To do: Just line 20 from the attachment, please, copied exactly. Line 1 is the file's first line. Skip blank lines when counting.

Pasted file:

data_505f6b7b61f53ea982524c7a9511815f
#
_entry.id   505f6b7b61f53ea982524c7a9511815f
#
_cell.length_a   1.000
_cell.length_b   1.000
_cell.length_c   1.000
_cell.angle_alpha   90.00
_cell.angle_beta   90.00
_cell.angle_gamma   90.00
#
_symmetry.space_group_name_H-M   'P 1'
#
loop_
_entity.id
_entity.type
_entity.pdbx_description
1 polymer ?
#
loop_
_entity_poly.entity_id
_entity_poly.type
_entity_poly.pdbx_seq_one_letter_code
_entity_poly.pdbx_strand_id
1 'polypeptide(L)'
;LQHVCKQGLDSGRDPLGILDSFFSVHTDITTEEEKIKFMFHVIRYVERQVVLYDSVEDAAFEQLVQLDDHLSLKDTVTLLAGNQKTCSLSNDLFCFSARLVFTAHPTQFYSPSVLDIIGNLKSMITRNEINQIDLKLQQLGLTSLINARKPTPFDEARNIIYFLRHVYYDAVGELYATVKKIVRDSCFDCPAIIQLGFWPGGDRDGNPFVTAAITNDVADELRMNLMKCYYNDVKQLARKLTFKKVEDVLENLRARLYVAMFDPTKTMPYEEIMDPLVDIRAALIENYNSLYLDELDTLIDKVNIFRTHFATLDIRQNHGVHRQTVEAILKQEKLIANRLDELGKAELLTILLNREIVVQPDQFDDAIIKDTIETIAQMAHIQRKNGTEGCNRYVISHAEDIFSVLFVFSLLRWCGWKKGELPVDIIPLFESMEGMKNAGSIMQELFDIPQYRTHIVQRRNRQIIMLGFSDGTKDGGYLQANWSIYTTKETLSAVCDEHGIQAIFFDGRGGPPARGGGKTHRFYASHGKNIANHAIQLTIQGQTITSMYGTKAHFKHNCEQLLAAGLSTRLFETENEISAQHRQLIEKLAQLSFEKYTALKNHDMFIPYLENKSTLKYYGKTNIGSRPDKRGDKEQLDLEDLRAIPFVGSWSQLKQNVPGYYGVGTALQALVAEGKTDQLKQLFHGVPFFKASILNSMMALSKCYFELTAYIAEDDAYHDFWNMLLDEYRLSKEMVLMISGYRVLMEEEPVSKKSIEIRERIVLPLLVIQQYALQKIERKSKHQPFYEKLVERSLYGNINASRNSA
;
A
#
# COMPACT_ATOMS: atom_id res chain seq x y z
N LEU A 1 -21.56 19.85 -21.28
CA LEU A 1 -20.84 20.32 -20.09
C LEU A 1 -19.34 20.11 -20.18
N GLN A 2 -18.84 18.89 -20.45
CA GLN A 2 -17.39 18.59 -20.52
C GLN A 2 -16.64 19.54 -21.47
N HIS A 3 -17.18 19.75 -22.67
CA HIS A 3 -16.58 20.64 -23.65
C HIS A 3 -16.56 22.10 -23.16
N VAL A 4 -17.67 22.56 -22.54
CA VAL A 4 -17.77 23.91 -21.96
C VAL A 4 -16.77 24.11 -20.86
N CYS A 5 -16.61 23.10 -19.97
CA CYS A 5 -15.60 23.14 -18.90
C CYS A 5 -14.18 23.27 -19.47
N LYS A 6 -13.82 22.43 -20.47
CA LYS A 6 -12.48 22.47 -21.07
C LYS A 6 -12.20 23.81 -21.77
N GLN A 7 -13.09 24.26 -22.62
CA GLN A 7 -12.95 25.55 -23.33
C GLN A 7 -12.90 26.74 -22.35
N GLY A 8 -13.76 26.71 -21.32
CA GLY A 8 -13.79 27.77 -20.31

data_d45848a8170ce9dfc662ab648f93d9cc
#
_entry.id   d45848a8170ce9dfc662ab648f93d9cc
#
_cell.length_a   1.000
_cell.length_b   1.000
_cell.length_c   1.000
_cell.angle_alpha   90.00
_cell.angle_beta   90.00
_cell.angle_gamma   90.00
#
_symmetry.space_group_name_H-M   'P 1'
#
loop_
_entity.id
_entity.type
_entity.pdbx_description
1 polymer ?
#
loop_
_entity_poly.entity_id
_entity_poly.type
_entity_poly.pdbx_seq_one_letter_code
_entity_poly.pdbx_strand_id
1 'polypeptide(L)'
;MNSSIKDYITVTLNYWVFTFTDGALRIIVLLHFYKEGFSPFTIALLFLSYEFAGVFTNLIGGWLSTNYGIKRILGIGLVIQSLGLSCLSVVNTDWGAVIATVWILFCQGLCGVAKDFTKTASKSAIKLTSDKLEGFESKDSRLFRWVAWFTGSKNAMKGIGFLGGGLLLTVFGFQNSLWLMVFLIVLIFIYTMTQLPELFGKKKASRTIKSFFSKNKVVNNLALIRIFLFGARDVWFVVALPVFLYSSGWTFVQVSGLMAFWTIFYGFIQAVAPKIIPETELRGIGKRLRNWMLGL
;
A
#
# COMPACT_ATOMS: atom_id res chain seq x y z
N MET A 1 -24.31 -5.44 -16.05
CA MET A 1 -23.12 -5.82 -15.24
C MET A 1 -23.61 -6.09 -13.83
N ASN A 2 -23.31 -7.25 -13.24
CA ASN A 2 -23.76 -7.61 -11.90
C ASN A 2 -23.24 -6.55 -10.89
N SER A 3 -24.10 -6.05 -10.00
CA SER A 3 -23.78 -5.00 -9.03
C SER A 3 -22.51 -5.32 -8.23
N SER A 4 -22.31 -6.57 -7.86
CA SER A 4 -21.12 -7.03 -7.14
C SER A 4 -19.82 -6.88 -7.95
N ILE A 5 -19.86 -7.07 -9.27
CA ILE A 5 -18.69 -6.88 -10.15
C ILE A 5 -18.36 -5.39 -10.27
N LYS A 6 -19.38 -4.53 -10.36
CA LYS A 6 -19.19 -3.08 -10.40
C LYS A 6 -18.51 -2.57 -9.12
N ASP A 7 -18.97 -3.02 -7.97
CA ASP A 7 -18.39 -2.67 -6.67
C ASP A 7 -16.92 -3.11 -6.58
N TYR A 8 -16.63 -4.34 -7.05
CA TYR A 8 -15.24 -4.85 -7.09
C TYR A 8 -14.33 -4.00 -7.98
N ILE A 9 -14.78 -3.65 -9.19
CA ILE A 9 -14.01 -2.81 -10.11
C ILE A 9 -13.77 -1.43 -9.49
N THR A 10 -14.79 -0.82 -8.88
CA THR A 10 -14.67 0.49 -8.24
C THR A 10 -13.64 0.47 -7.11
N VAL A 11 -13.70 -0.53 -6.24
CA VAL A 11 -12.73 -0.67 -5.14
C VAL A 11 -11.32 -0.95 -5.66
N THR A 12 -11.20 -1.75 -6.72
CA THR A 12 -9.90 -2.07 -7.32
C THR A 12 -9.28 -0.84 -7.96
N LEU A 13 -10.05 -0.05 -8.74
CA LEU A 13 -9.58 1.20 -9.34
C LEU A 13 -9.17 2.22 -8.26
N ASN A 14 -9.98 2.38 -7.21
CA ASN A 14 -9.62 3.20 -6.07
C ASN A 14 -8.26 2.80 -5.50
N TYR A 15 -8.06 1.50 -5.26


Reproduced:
loop_